Odecee expert Maria La Porta shares some observations from WWDC 2015 and what they could mean for women in technology…
Monday June 8 – Day 1 of WWDC. We wake up around 4:30 am (thank you, jet-lag!) with a sense of urgency to get to the venue – we’d heard if the main auditorium fills up, we might get stuck watching the opening keynote from an overflow room. After flying such a long way, this was not an option! When we arrive at the Moscone Center around 5:30am, the line already stretches most of the way around the block…
As we wait to get inside, I have time to notice something interesting (albeit unsurprising): there are not many women here. Looking around I start to wonder what the ratio is. I overhear other people in the line wondering the same thing.
We finally get inside and take our seats – we’ve made it! Tim Cook steps up to the stage and opens the conference. In his introduction, he notes that 80% of attendees this year are first timers (I am one of those), and that there are 350 scholarship winners; the youngest is a 12-year-old girl from New York. “She is gonna have a fantastic future ahead,” he says.
Is this a sign of things to come?
Traditionally, the majority of presenters at the WWDC keynote have been men. In fact, since 2007 there have been only two women on the stage during the WWDC keynote in total (Jen Herman in 2010 and Stephanie Morgan in 2009).
In an interview with Mashable just before the 2015 conference, Cook was asked about the lack of women in previous WWDC keynotes, and responded, “Look tomorrow and let me know what you think. I totally agree with you. You’ll see a change tomorrow”.
And we did.
This year, two of the keynote presenters were women – Jennifer Bailey (Vice President, Apple Pay) and Susan Prescott (Vice President, Product Management and Marketing) spoke about Apple Pay and the new News app respectively. The Platforms State of the Union presentation following the keynote also included two female presenters.
This theme of ‘more women at WWDC’ seemed to continue during the whole event; I noticed quite a number of the sessions I attended throughout the week were co-presented by women.
One particular highlight was a special mid-week lunchtime presentation by Debbie Sterling, the creator of the toy GoldieBlox, an engineering puzzle toy aimed at teaching young girls about engineering. After repeatedly being told the product would fail because “girls are not interested in engineering” and “you can’t fight nature”, Sterling eventually launched a successful Kickstarter campaign and is now selling GoldieBlox in 6000 stores worldwide. During the talk, she described her quest to “disrupt the pink aisle” and show the world women and men alike share a love of engineering and that nature isn’t the problem.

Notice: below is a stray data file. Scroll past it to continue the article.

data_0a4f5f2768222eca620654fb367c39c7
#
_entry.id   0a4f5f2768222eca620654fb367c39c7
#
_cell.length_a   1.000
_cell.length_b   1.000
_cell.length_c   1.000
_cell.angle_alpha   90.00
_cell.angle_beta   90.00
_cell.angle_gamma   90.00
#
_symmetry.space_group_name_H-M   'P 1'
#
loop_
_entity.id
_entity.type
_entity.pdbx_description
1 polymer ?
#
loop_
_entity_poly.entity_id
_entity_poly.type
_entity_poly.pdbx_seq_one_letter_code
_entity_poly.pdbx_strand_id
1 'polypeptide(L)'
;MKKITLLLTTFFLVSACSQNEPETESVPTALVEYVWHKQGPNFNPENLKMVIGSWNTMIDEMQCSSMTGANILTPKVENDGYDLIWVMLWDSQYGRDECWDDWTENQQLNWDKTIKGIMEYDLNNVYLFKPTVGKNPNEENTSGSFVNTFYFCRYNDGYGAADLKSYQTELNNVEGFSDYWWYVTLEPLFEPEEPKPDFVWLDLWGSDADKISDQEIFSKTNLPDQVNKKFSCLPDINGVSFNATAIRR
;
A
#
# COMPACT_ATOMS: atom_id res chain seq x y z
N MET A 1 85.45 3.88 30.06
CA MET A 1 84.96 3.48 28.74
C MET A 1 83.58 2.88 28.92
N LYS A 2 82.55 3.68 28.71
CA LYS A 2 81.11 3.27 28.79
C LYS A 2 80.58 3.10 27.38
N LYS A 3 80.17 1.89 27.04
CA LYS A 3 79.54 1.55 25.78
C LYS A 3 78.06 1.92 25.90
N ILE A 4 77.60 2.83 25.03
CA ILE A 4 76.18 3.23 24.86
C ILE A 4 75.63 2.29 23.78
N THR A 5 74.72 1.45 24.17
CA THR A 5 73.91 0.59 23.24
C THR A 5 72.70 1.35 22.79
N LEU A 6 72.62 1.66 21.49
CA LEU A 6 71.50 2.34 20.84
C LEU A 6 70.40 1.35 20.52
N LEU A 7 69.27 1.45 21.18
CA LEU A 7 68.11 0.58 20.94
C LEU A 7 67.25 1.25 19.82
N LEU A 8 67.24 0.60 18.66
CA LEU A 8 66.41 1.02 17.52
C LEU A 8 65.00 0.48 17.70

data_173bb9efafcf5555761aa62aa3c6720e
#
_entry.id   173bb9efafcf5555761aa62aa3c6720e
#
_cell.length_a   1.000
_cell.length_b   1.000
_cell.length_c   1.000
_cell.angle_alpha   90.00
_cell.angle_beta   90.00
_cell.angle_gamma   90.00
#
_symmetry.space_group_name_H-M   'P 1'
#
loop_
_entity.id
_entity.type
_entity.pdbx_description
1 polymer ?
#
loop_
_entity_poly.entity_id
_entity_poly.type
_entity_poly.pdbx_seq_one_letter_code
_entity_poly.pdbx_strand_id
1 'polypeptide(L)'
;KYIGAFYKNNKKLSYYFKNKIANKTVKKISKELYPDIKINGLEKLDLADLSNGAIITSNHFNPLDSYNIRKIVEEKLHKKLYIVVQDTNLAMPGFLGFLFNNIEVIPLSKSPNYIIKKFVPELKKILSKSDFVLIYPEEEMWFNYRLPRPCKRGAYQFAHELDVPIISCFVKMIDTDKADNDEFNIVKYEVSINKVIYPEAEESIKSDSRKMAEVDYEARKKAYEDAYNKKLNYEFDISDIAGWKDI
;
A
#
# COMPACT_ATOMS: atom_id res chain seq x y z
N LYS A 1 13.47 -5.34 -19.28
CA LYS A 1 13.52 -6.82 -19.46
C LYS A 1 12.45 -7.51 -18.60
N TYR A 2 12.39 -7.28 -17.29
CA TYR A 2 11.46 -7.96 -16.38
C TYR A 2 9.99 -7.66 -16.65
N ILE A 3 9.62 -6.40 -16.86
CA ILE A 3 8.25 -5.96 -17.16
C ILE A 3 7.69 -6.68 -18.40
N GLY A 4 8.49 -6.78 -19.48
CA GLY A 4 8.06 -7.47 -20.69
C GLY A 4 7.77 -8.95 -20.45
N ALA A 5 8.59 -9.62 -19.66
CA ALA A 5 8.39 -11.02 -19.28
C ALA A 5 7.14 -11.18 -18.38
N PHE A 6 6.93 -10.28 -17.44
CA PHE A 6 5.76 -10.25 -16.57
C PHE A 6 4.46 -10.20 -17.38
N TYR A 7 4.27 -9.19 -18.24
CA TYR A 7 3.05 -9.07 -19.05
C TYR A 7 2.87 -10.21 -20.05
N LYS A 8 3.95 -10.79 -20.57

There was also a ‘Women in Technology’ get-together later that same day, where attendees could gather into informal discussion groups on topics such as leadership, innovation, and overcoming stereotypes. This Meetup was open to all, not just women.
So what does all this mean?
In the Mashable interview, Tim Cook spoke further about gender imbalance in IT: “I think it’s our fault — ‘our’ meaning the whole tech community. I think in general we haven’t done enough to reach out and show young women that it’s cool to do it and how much fun it can be.” He also acknowledged the importance of having diverse role models: “I think mostly people look up and see, you know, I’m like that person and I see what they can do.”
It seemed to me Apple was really taking steps towards ramping up their efforts in diversity at this year’s WWDC. Increasing the visibility of the women on the stage (and not just for the sake of fulfilling a quota – the presenters I saw were all talented experts on their topics) was encouraging and inspiring. Hopefully the effect in the long run is that more women will want to get involved and – more importantly – stay involved in the industry.
I don’t know what the official ratio of women to men at WWDC 2015 was, but just from my own observations, I’d guess about 1:20. There is still a long way to go.
Personally, I really enjoyed my first WWDC. There is so much to learn and absorb in the sessions and labs, and hearing so many gold nuggets of information straight from the mouths of the engineers who wrote the code is unbeatable. I’m looking forward to going again in future, and hopefully seeing the number of women around me increase. Ultimately, I hope that one day the ratio will be 1:1.
Tags: Apple, Tim Cook, WWDC
This post was written by Maria La Porta